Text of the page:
Heating a commercial greenhouse has a lot in common with the story of “Goldilocks and the Three Bears.” It’s about keeping the temperature even and consistent throughout the space — not too hot, not too cold, just right.
A little forethought in planning heating unit size and positioning can go a long way toward maintaining even temperatures in your commercial greenhouse.
One simple issue that can hinder the effectiveness of a heating unit is the placement of the controlling thermostat or temperature sensor. Placing the temperature control too close to the unit can cause inaccurate readings. The control unit, whether a standard thermostat or temperature sensor, needs to be placed somewhere with an even mix of air to properly gauge the overall temperature of the greenhouse and provide effective heating.
Position Unit With Air Flow in Mind
Just as important as the placement of the thermostat or temperature sensor is the position of the heating units themselves. When positioning heaters, the goal is to aim the flow of heated air along the inside of the exterior walls to create a circular motion within the space — almost a whirlwind effect — to ensure the most even temperature in the center of the room. This can involve positioning heating units in the corners of the space to blow air in opposite directions.
The Right Size Matters
The time to solve temperature problems is before the units are ever installed by ensuring they are appropriately sized for the space. The old school of thought when choosing units for heating applications used to be that bigger equals better. It doesn’t.
Properly sizing the heating units is critical. Oversizing heating units sets growers up for failure. If a heater is too large for the space, it will short-cycle, turning on and off in rapid succession, which causes wear and tear on the unit and temperature swings throughout the greenhouse. It can also lead to condensation, contributing to mold and mildew growth.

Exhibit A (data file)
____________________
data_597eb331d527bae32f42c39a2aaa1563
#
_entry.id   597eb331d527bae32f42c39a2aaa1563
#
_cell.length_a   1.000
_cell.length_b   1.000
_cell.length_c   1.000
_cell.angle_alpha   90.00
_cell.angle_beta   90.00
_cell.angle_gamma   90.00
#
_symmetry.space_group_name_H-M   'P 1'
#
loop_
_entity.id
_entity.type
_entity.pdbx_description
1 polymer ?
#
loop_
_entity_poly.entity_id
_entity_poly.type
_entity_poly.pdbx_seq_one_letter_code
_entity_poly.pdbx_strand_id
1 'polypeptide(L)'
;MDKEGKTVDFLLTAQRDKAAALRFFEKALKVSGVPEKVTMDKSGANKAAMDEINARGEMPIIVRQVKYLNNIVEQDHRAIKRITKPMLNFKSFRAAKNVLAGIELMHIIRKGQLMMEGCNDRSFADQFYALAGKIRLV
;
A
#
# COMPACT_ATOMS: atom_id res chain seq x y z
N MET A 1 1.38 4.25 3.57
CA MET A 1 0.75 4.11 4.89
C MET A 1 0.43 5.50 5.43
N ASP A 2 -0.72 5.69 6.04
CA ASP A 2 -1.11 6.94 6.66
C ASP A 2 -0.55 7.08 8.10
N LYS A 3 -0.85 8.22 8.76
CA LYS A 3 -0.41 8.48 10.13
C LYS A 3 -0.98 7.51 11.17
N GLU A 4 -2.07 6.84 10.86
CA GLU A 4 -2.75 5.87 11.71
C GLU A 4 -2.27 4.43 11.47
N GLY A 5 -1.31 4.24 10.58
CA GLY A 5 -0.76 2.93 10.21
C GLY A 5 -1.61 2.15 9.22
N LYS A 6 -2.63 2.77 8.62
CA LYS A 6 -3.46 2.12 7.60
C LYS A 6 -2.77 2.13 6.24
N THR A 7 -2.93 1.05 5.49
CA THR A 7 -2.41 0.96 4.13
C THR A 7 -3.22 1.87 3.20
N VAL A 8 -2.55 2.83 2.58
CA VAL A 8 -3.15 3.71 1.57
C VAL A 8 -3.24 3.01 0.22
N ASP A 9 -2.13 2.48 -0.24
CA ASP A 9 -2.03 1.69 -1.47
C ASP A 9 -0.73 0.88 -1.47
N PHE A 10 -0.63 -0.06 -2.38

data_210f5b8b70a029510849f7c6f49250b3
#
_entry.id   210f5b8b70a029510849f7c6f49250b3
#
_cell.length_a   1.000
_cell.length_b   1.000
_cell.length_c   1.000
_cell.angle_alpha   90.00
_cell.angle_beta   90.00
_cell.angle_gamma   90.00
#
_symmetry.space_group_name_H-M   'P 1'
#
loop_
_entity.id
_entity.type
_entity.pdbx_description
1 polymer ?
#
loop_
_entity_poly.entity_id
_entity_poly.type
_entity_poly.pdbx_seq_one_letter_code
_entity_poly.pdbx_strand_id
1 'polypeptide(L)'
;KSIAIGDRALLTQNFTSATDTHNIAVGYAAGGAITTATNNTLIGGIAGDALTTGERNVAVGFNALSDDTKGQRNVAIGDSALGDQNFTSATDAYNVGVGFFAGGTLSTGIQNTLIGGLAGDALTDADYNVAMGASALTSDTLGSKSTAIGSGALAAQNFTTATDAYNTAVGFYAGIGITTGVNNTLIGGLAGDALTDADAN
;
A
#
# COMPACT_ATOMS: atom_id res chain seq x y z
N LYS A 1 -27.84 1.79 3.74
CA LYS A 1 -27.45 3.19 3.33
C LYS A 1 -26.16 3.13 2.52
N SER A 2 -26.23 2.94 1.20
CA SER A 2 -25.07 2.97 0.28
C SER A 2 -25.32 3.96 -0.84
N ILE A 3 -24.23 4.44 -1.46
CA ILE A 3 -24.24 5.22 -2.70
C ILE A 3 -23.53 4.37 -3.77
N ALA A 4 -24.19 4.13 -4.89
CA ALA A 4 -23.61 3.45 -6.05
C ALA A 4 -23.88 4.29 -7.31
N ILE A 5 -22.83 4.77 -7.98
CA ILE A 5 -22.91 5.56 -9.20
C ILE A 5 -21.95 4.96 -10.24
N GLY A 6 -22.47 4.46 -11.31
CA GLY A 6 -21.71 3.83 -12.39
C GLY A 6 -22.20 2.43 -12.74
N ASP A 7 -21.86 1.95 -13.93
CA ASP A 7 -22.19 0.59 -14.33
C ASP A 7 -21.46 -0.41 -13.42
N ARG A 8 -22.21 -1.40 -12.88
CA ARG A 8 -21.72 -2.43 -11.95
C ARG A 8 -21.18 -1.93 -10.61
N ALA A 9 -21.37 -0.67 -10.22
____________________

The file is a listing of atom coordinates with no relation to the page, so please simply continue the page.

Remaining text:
The final consideration for maintaining constant temperatures within the greenhouse is simple. Do you have backup systems in place? Consider what happens if a greenhouse heater goes out in the middle of the night without a backup, especially during the winter months. If nobody discovers the problem until the next day, it can be too late to save the plants inside, meaning wasted time and money.
Increasingly, commercial growers are choosing to install multiple heating units inside their greenhouses, so if one unit fails, the temperature can still be maintained, and the plants inside will be protected. A backup heater can be one of the best defenses a grower has against crop failure.
Maintaining even and consistent temperatures within a greenhouse means better production and less chance of failure. Creating the optimum growing environment during the winter means planning ahead by taking the time to make sure heating units are correctly sized and positioned. A little effort at the start of the process pays off in lower costs and less frustration down the road.